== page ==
- President Cyril Ramaphosa has admitted the proposed minimum wage is not a living wage, but he defended it as a starting point
- Amcu president Joseph Mathunjwa has slammed the proposal and said it amounted to a slave’s salary
- Mathunjwa reiterated Amcu’s call for a minimum wage of R12,500 per month
President Cyril Ramaphosa has defended the proposed minimum wage of R20 per hour or R3,500 per month as a starting point. Ramaphosa admitted it was not a living wage. This while the Association of Mineworkers and Construction Union (Amcu) president Joseph Mathunjwa slammed the minimum wage as slave’s salary.
Mathunjwa reiterated Amcu’s call for a minimum wage of R12,500 per month. He said companies opted for large dividend payments instead of paying their employees a decent living wage.
Mathunjwa said workers at Marikana had demanded R12,500 back in 2012, and now six years after the tragic events of that strike the proposed R3,500 could only be seen as a slap in the face of those who died.
Briefly.co.za gathered that Mathunjwa said R12,500 per month was achievable, he refused to go back to the workers which Amcu represents and endorse R3,500 per month.
Meanwhile, Ramaphosa spoke at a Cosatu Worker’s Day event held in Port Elizabeth. Ramaphosa said the minimum wage was a victory which carefully balanced the need to safeguard jobs against the need to increase wages.
Ramaphosa said workers would achieve a historic victory with the introduction of South Africa’s first ever national minimum wage.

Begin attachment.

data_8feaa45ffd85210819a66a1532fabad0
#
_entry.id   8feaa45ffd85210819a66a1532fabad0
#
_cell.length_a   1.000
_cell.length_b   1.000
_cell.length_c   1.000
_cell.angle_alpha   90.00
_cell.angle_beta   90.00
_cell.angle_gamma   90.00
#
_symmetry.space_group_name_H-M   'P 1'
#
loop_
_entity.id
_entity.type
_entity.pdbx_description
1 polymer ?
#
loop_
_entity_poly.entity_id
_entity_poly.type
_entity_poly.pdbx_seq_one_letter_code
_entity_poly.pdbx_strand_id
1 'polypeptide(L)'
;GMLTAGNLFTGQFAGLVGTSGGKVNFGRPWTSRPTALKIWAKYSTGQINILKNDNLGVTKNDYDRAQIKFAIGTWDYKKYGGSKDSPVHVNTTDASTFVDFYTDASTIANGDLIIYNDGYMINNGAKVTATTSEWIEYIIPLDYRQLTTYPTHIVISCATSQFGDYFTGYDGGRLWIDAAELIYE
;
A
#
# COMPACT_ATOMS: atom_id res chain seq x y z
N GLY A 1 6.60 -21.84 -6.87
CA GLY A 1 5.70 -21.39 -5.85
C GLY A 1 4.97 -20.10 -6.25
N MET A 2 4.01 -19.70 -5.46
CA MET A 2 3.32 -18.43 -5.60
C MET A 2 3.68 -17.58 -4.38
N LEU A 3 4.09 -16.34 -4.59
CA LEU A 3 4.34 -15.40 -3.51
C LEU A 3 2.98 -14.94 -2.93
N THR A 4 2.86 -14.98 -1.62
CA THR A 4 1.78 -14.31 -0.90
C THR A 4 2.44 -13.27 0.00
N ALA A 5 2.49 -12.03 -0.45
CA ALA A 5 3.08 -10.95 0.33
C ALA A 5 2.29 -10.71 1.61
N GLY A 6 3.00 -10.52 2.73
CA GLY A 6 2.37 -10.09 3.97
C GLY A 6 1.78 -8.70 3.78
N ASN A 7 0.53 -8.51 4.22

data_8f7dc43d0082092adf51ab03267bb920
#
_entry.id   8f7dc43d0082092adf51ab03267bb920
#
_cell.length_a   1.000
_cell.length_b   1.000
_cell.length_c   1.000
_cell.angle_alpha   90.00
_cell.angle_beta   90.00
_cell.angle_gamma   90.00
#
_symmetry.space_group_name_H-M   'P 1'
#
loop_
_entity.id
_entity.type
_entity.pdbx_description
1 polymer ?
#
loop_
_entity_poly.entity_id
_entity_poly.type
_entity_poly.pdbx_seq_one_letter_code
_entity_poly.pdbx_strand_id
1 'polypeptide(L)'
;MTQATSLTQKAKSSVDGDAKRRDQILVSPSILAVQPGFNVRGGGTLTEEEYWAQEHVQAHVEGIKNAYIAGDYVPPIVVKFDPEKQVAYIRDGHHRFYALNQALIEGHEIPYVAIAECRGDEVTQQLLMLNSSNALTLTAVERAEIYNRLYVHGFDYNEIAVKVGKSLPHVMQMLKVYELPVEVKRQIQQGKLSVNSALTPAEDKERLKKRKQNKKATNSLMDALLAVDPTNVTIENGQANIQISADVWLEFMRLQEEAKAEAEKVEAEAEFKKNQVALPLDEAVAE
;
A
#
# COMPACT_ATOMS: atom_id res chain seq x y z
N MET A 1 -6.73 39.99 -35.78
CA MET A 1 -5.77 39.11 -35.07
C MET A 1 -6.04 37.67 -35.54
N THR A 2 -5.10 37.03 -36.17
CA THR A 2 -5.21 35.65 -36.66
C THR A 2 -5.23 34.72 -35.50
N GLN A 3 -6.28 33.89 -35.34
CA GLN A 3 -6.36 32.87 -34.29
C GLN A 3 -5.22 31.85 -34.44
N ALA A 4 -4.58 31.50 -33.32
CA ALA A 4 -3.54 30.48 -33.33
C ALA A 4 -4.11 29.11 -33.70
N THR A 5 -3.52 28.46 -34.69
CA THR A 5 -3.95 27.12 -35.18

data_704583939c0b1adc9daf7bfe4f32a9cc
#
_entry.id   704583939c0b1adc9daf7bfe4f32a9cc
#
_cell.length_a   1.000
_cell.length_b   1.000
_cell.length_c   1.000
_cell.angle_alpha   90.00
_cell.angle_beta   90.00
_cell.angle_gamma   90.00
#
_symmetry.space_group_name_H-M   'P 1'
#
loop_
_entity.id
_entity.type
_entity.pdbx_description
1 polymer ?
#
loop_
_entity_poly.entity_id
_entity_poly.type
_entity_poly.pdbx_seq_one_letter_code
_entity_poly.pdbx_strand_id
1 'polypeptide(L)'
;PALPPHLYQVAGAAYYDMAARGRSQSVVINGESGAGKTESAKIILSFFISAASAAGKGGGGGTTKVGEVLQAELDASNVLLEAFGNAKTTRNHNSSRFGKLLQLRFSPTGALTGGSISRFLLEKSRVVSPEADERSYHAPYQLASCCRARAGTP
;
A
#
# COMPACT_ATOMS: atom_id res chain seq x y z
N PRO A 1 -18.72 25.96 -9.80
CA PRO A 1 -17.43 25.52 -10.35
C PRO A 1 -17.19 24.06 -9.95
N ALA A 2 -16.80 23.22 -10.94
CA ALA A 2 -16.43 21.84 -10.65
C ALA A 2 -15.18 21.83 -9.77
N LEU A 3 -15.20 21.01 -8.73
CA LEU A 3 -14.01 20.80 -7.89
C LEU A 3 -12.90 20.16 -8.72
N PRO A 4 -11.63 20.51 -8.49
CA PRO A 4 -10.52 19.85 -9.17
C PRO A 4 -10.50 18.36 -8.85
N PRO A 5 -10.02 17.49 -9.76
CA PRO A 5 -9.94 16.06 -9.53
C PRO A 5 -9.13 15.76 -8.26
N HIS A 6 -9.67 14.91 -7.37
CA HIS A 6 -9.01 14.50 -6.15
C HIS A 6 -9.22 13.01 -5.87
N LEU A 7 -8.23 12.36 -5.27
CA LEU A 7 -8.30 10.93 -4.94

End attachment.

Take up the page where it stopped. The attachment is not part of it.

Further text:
"I want you to understand this clearly. This is a victory for all workers in our country, no matter what other people may say. This is also a victory for Cosatu, which was the first to really raise this issue. It was in the Freedom Charter and over the years it remained there. Cosatu said there's an important demand that there shall be a national minimum wage,” Ramaphosa said.
Ramaphosa said the struggle for a living minimum wage would continue.
The president explained that during negotiations, it became clear that compromises would have to be made to have the minimum wage introduced, which would allow for a starting point for future negotiations.
Ramaphosa said: "As we negotiated this‚ we knew that this is not a living wage. A living wage is much higher than this R20 an hour‚ but we said we need to form a foundation so that we can keep going up because the challenge we faced was that‚ if we suddenly said workers must earn R15‚000‚ a lot of workers would lose their jobs and a lot of companies would close their doors.”
Ramaphosa also called for equal pay for men and women, he said gender discrimination needed to come to an end and people doing the same job should be paid the same salary regardless of their gender.
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